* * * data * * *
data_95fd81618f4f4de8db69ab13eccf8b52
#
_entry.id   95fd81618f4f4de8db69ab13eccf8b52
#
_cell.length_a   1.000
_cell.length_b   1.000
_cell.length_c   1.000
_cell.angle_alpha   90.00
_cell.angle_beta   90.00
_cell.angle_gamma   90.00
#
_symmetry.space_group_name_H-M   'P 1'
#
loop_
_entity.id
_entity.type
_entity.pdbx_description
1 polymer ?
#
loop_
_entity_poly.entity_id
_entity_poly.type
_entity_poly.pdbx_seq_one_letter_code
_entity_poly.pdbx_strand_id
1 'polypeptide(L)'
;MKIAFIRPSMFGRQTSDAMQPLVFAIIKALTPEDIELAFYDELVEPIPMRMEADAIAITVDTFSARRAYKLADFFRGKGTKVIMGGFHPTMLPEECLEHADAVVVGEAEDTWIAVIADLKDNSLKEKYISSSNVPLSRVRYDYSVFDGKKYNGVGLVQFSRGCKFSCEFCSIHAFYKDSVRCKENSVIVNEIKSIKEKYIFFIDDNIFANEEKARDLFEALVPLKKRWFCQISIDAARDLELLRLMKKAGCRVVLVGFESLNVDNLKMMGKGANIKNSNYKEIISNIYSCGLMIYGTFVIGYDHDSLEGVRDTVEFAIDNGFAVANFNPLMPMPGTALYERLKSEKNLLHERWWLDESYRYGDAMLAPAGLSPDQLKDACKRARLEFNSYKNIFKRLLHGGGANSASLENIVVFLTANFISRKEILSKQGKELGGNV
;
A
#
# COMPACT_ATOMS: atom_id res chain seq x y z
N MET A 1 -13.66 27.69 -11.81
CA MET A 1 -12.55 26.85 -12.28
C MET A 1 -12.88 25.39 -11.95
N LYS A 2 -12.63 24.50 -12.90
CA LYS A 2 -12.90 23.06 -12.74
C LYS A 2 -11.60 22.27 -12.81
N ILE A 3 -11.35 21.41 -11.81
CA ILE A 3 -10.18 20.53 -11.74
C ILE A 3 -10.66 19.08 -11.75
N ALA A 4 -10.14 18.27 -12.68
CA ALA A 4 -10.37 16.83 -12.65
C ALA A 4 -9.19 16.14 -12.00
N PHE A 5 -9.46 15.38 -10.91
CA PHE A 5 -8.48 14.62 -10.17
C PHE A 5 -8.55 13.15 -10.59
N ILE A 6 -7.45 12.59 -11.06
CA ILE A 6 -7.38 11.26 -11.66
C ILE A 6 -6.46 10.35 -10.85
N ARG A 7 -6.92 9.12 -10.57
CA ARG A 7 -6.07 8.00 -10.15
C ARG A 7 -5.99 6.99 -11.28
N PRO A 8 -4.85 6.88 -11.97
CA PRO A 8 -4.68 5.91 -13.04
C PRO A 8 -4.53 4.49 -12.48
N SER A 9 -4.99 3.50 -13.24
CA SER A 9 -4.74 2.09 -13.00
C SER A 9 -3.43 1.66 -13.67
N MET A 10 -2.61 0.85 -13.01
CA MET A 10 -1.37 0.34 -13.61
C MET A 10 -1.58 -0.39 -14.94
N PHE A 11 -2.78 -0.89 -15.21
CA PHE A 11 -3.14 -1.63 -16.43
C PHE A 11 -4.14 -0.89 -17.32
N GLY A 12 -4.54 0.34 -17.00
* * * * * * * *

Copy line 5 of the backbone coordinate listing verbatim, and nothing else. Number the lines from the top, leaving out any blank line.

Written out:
_cell.length_a   1.000